It’s great to have one for emergencies, but when you start paying with your debit or credit card instead of cash, you can lose track of how much you’re spending. You often end up buying things without thinking of the costs because you aren’t handling the money, just swiping a card.

How will you know if the credit card you currently own is the right one for you or not? Simple, just check out our credit card comparison page to make a better informed decision!

5. Shop when there are sales

Take advantage of back-to-school sales and holiday promotions! There’s nothing more exciting than going shopping and finding out that the item you've been eyeing has a 50% discount. Or maybe there is? We love to shop.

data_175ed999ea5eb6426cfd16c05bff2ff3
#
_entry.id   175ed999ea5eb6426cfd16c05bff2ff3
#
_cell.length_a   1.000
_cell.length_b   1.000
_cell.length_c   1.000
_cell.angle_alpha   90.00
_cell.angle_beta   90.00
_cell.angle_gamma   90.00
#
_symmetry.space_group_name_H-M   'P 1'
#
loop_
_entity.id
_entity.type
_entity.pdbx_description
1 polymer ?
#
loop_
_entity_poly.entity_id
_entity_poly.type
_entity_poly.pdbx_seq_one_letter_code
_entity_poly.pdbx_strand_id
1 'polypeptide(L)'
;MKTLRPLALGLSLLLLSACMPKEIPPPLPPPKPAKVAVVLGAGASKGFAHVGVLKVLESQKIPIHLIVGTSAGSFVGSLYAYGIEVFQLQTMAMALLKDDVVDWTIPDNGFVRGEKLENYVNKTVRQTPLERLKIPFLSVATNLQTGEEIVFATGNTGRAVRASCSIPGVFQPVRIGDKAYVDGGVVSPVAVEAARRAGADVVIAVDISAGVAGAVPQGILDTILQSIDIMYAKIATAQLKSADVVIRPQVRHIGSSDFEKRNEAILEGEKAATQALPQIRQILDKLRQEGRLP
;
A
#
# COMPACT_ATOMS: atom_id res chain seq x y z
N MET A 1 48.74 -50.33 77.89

6. Look out for student discounts

Many restaurants, cafes, even clothing stores will have student discounts. Also, places like theme parks, amusement parks, museums, movie theatres, etc. might also have student specials. Take advantage of your student card while you still have it.

7. Compare prices of expensive items online

Always shop smart. If the same item is available at another store for RM50 less, you know what you have to do — and this happens with groceries too. Upscale stores may add a dollar here and a dollar there to all their items. Accumulate any grocery item over a lot of trips, you could be spending RM100 and more on groceries a semester without even realising it! Try to shop smart.

8. Use public transport

Don’t take cabs or drive everywhere. Public transportation is both cheaper and better for the environment. So, do your part for both the world and your wallet and take the train/bus.